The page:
According to the UFLPA, the exporter, who wants to sell the textile or apparel products in the United States, must present conclusive evidence that no forced labor was involved in the products. Since most textiles and garments are made from cotton, the exporter needs such evidence if the cotton is from Xinjiang.
However, textile industry insiders said there is no independent auditing service in Xinjiang, which means exporters who use Xinjiang cotton cannot verify that their products are free of forced labor.
“The law [UFLPA] will essentially act as a trade embargo against goods with input from Xinjiang,” Doug Barry, vice president of communications and publications for the US-China Business Council, Told South China Morning Post on June 20.
The Chinese cotton industry
As the world’s largest textile manufacturer, consumer and exporter, China produced 54.3 million metric tons of fibers in 2017, of which more than 20 million tons were exported to other countries, according to China. Cotton Association (CCA). reported on December 21, 2018.
According to a CCA report, 36.8% of Chinese fibers are exported and the United States is China’s largest importer.
At the same time, China imports cotton from the United States, Brazil, India, Australia and other countries. According to China National Cotton Information Center25% of Chinese cotton used in 2021 was imported, and this percentage will drop to 24% in 2022 due to the high price of cotton in the world market.
To meet the export volume of textiles and garments, China needs to import more cotton because Xinjiang cotton is not qualified to export to the United States.
Impact of the UFLPA
“The UFLPA is great for the Chinese people and the global supply chain,” Wang He, a U.S.-based China affairs commentator, told The Epoch Times on June 22.
Wang believes that all Chinese textile enterprises could not immediately purchase the qualified cotton to make the products for export, but need to catch up as more and more countries and regions will follow the United States and ban the products. forced labor.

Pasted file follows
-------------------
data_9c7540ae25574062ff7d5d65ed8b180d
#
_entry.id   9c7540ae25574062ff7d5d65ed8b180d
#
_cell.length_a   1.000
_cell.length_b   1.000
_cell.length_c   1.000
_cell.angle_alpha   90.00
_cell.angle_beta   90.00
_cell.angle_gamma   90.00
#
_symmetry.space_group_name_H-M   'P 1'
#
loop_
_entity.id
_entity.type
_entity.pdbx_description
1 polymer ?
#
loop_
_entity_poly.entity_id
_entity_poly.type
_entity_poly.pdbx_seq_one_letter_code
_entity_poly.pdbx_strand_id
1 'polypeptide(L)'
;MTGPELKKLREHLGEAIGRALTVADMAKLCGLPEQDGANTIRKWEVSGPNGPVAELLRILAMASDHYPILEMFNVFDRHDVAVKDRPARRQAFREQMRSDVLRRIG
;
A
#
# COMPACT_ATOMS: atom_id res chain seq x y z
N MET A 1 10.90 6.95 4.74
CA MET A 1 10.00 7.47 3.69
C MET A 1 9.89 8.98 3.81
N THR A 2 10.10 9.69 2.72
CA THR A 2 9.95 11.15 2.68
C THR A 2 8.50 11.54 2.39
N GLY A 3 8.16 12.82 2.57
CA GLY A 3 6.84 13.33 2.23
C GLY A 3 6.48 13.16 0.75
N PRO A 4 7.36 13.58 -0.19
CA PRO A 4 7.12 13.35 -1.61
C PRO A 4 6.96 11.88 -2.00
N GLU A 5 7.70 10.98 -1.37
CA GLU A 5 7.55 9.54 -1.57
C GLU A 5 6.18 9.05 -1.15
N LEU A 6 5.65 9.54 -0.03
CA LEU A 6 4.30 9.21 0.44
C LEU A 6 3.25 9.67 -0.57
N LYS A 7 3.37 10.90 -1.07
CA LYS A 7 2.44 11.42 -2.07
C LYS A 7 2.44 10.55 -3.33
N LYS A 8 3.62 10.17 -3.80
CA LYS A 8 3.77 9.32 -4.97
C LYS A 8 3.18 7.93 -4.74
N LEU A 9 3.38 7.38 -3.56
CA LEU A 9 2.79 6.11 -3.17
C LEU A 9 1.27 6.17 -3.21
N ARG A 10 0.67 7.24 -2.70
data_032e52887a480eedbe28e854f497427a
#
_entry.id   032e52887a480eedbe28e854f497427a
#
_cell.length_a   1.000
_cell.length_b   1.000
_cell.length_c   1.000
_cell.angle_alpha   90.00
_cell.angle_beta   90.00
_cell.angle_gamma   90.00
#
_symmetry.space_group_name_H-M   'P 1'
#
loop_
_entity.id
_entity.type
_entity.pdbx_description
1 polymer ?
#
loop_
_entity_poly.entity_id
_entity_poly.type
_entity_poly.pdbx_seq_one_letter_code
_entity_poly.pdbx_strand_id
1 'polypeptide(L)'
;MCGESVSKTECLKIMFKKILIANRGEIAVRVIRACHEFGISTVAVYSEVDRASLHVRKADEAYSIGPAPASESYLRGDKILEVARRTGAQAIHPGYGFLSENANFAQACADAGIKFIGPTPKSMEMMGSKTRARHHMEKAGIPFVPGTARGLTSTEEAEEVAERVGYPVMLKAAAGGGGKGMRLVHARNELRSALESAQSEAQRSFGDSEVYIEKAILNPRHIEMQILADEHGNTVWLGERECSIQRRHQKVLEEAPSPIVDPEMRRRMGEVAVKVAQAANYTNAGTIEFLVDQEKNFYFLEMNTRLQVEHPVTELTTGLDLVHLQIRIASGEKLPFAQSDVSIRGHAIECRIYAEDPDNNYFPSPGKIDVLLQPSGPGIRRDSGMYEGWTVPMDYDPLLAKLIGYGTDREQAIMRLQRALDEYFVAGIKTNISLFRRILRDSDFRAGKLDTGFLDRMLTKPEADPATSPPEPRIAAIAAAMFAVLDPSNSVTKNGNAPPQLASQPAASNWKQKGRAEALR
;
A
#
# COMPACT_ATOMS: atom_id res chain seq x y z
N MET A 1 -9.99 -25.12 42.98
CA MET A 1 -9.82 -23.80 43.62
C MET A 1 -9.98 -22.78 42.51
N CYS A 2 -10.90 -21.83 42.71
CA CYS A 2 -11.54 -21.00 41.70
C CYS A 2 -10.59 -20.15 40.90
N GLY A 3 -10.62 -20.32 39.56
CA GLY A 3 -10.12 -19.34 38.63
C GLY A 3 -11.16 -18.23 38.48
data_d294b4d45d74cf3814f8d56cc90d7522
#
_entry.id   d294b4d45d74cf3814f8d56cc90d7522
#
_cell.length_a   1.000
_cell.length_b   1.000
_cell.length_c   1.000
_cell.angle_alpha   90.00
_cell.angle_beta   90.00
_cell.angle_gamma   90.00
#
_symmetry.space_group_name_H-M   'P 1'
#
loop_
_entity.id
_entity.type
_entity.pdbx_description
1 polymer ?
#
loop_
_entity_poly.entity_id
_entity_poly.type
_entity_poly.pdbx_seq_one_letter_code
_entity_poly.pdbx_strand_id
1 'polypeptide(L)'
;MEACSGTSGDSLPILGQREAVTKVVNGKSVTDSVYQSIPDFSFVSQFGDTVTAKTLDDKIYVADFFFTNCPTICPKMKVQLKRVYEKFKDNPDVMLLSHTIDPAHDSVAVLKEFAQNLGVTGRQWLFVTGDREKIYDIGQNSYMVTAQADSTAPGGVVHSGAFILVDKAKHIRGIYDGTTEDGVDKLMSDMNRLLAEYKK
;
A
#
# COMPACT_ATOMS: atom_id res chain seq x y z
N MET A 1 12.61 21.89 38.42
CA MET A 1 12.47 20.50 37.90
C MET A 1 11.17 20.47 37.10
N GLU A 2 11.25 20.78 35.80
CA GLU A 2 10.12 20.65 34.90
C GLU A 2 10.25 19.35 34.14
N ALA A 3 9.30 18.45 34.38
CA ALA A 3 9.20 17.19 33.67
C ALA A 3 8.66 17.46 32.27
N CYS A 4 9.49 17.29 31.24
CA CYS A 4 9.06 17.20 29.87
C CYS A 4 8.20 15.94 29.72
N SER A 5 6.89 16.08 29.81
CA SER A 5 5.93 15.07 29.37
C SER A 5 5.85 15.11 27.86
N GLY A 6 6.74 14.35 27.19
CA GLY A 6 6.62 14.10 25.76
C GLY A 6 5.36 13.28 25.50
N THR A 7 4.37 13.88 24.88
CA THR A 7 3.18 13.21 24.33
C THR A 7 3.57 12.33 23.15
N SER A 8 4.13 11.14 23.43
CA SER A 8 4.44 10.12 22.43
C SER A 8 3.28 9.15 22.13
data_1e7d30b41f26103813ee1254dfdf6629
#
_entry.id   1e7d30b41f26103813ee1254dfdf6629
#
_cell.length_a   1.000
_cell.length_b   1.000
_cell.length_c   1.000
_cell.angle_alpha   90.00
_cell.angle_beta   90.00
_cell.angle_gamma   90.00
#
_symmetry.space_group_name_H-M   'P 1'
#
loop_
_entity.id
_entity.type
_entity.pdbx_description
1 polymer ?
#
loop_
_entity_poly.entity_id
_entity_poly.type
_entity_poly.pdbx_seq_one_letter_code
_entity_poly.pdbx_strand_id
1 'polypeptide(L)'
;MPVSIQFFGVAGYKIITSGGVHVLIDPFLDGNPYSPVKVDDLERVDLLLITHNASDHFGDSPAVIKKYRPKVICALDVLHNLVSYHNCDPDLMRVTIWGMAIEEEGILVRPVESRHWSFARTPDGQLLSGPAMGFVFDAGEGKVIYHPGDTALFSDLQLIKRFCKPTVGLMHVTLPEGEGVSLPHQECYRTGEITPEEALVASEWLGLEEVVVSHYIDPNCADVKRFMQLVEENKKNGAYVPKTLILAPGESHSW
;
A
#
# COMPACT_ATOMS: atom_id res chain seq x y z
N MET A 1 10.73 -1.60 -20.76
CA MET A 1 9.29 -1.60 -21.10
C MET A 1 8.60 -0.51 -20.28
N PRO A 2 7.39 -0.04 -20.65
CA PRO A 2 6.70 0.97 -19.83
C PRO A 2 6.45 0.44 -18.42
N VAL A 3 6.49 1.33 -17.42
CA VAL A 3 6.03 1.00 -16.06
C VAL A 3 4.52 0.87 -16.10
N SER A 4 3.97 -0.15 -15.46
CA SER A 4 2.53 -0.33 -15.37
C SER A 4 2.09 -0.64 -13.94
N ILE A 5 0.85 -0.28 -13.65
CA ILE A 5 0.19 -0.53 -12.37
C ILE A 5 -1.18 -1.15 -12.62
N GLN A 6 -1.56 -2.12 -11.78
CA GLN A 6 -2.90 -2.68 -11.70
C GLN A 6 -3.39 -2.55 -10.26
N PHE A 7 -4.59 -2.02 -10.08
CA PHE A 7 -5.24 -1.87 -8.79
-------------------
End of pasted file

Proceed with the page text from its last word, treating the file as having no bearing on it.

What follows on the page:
“I think EU citizens would be shocked to know that there is not yet a ban on products known to be made with forced labour,” said Laura Murphy, professor of human rights at Sheffield Hallam University in the UK. Told BBC on June 20. “The EU must also be a leader in adopting mandatory human rights due diligence. Both of these tools are necessary to ensure companies address forced labor and other abuses in their supply chains.
Textile industry contributed 11.4% of Chinese exports in 2020, valued at $296 billion, according to the Chinese Ministry of Commerce.
“Not being able to use Xinjiang cotton for the textile and garment export industry is a disaster for the regime in Beijing,” Wang said. “The Chinese economy is badly damaged by the regime’s zero-tolerance COVID-19 policy, as cities are shut down one after another and people are not allowed to work. The regime relies on the textile industry because China’s textile and apparel exports bring in nearly $300 billion every year and contribute more than 50% of China’s trade surplus.
Wang said importers may find it difficult to find alternatives to Chinese-made textiles in the global market for some time. But in the long run, the world will benefit.
“In fact, the UFLPA requires international brands, such as H&M and Nike, to source their original equipment manufacturers (OEMs) from other countries. This can diversify the global supply chain and grow the economy of other developing countries.
In addition to cotton, polysilicon, a-silicon and amorphous silicon, used in the solar energy industry, will also be affected by UFLPA. According to the China Photovoltaic Industry Association, China counted for 97.3% of the world’s silicon used for solar power in 2021. The state-run Xinjiang Daily reported on Feb. 28 that Xinjiang product 58.9% of Chinese production.
The United States has banned the importation of goods produced by forced labor since 1930, when section 307 of the Tariff Law entered into force. The United States Customs and Border Protection (CBP) announcement on its website the entry into force of the UFLPA and published a operational guidance for importers on June 13.